Defending Miss Teen USA South Carolina

Now that all those ‘famous quotes of 2007’ are coming out, people are replaying the answer of Caitlin Upton, a contestant for Miss Teen USA from South Carolina to a question during her pageant. The exchange went like this:

Question: Recent polls have shown a fifth of Americans can’t locate the United States on a world map. Why do you think this is?

Miss Teen South Carolina: “I personally believe the U.S. Americans are unable to do so because, uh, some, uh…people out there in our nation don’t have maps, and, uh, I believe that our education like such as South Africa and, uh, the Iraq everywhere like, such as and…I believe that they should, our education over here in the U.S. should help the U.S., err, uh, should help South Africa and should help the Iraq and the Asian countries, so we will be able to build up our future for our…

Although the answer was painful to watch just because Ms. Upton was so obviously stricken at that moment with stage fright, I actually think her answer had some merit.

First of all, I liked her diction, “U.S. Americans.” After all, everyone in North and South America could legitimately be called an “American”. That we in the United States have appropriated this descriptor for ourselves is quite unfair to Canadians, Mexicans and Argentineans, e.g.

Second, her answer about why one fifth of Americans cannot find the U.S.A. on a map is almost certainly quite correct. It is because they don’t have maps in their homes and have not been taught to read them. The bottom fifth of Americans in income goes to under-funded schools, and many of them are functionally illiterate. The rich in the US do not bear their fair share of education costs, because the main unit for school taxation is the local district. Since poor people can’t afford to live in wealthy suburbs, and congregate together in poor districts, their schools are starved of money.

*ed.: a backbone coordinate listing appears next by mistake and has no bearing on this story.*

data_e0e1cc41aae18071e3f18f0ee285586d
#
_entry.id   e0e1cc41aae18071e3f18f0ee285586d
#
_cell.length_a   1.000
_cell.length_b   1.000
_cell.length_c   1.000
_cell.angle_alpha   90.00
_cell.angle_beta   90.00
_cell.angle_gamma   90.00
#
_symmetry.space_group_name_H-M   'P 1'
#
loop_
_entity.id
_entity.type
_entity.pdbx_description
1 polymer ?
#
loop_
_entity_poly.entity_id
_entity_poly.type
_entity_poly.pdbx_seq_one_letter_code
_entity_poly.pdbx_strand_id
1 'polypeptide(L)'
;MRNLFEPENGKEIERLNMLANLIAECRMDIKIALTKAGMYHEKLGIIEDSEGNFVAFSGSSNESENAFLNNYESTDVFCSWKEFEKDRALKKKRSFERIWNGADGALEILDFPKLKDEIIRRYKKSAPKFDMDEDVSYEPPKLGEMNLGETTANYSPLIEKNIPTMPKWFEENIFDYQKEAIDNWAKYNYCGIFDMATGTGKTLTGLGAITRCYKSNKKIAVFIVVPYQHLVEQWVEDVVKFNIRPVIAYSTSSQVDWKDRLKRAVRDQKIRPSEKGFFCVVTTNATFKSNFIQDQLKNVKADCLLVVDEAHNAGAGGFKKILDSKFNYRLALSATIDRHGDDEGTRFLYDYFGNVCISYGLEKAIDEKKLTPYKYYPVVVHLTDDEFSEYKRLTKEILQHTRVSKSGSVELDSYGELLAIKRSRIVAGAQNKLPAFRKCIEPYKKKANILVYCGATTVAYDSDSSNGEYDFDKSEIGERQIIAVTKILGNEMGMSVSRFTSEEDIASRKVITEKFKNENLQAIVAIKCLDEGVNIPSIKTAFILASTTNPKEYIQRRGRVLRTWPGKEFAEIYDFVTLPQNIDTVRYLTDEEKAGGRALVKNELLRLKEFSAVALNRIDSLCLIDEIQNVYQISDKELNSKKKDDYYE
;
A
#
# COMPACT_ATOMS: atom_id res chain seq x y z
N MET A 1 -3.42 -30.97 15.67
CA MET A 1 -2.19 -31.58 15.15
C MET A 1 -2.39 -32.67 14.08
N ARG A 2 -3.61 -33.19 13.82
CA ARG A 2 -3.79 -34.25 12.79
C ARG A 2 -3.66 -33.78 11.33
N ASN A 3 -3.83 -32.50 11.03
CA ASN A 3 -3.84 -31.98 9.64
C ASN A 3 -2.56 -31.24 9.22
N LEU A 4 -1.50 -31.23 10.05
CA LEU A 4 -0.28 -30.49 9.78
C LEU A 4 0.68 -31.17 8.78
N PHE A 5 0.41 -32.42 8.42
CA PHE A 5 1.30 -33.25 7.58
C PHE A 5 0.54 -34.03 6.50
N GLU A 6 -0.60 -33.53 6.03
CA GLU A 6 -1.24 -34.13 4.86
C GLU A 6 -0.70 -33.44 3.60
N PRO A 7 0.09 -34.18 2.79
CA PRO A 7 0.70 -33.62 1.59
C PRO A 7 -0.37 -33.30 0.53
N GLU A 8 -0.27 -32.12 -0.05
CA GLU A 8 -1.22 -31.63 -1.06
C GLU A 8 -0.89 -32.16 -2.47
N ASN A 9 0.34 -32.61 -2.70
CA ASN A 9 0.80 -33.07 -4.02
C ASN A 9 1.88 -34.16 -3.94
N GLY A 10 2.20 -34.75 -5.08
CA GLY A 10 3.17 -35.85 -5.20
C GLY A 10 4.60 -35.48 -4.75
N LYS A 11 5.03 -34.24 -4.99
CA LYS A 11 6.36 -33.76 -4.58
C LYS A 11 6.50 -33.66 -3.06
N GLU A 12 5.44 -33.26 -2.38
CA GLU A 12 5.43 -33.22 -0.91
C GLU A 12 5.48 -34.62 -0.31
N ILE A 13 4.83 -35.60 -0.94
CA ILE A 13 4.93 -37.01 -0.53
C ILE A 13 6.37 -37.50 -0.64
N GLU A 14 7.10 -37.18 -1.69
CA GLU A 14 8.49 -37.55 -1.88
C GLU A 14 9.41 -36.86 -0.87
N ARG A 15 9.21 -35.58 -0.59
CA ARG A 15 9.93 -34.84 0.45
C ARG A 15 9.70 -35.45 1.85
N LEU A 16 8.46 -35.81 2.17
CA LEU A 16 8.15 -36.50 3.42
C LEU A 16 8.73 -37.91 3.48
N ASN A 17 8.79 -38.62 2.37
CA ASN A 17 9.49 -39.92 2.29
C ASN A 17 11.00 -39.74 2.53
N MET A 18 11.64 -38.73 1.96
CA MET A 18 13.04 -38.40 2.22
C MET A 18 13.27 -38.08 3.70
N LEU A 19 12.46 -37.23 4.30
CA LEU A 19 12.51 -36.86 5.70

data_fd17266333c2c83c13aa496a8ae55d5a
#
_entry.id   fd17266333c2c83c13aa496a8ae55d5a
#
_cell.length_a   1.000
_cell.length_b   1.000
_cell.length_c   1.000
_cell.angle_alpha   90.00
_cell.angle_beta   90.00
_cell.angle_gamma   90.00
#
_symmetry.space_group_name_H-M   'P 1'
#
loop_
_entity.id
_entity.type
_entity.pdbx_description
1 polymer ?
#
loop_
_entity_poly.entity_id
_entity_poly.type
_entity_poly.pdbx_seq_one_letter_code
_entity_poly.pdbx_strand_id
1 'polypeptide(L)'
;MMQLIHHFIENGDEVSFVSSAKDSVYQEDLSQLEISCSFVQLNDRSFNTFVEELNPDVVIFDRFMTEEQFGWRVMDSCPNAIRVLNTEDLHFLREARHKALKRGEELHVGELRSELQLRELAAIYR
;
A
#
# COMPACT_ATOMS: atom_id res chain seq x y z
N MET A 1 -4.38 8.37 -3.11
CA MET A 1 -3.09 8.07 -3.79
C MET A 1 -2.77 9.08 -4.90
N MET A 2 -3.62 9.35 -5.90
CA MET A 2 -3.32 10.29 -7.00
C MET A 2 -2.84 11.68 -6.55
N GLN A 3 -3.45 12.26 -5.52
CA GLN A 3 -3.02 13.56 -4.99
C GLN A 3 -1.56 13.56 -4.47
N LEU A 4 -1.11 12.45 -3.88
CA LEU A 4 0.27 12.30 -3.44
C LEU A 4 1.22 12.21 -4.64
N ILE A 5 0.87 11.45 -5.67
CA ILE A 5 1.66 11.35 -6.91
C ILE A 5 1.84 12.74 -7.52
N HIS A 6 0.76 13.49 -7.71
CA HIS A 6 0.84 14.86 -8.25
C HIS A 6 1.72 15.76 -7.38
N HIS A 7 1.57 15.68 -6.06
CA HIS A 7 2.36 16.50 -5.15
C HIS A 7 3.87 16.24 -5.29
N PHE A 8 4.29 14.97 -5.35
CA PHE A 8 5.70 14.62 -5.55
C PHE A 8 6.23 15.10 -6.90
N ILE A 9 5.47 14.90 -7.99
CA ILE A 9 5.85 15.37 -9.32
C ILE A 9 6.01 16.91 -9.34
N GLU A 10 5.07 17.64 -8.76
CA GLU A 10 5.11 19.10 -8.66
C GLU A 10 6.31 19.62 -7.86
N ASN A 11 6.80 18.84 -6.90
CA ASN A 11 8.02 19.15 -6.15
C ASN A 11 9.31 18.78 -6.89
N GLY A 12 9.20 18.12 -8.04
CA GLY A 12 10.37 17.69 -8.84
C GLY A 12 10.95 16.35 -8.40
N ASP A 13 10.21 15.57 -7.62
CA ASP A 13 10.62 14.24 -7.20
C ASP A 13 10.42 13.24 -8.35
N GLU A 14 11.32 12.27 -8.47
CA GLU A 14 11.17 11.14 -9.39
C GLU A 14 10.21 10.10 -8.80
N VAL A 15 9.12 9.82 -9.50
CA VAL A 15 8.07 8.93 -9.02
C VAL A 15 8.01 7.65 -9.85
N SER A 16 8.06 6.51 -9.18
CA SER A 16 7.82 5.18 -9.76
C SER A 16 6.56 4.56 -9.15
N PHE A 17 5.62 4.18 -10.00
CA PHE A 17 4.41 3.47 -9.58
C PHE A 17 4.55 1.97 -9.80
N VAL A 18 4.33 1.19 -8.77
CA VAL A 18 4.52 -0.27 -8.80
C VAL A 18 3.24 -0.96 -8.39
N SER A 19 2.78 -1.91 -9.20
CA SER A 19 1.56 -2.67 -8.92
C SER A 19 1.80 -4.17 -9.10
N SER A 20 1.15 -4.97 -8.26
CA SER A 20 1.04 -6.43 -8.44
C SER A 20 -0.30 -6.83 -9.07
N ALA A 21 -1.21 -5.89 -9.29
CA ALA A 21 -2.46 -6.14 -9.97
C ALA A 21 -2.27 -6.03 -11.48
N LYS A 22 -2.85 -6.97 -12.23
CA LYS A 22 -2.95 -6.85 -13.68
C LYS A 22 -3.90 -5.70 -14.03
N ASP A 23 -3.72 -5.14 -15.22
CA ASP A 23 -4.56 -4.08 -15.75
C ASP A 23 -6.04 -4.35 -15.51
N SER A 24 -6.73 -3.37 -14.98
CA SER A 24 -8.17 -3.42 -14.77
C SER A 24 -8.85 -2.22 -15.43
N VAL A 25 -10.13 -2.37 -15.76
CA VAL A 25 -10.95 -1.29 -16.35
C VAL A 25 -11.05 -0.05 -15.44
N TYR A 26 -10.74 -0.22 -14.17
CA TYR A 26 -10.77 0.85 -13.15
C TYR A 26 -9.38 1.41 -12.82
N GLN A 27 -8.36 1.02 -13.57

Third, although she did not state it very eloquently, she was correct to point out that Americans do not only need to find the United States on the map. They need to know where South Africa and Iraq are, as well. In fact, that she chose those two is interesting. One, South Africa, is an example of fairly successful movement from an authoritarian state dominated by one ethnicity to a multicultural form of democracy. The other, Iraq, is also making a transition from authoritarianism and domination by a single ethnicity (the Sunni Arabs of Saddam Hussein), but its passage to multiculturalism and parliamentary rule has been violent and turbulent. The difference is South Africa’s attention to national reconciliation and also that South Africa’s movement was indigenous rather than imposed from the outside.

She is correct that the U.S. Americans should help Iraqis, especially with regard to education. The U.S. Americans have helped create 1.5 million Iraqi refugees in Syria, whose children are not getting educated and cannot find things on the map.

So I find the underlying emphases in her answer to be very admirable and progressive in their implications.

Some of the response to her answer surely derives from simple bigotry. She is a southerner, a blonde, and a beauty queen. But a southern accent is not, as most northerners mistakenly believe, a sign of ignorance. Hair color, like skin color, indicates nothing about a person except that their ancestors lived 13,000 years in a place with a particular rate of ultraviolet exposure. And, good-looking people suffer a lot from spite in US society, which shows emotional lack of maturity on the part of those of us less fortunate in the symmetry department.

Ms. Upton’s appearance on NBC’s Today Show (below) reveals a bright and articulate person. Ms. Upton is interested in graphic design and a career in media, and I am sure she will have the last laugh on the assemblage of clueless losers who have been making fun of her, who lack her accomplishments and decency. And, I hope that all U.S. Americans take to heart her values, and find ways to help improve education in this country about international affairs, and ways to help ensure that a whole generation of Iraqis displaced by our war does not grow up illiterate.

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One response

  1. I think your post would be more persuasive, and I'd have more pitty for Ms. Upton, if the answer she had hours to agonize over hadn't also been so stupid.

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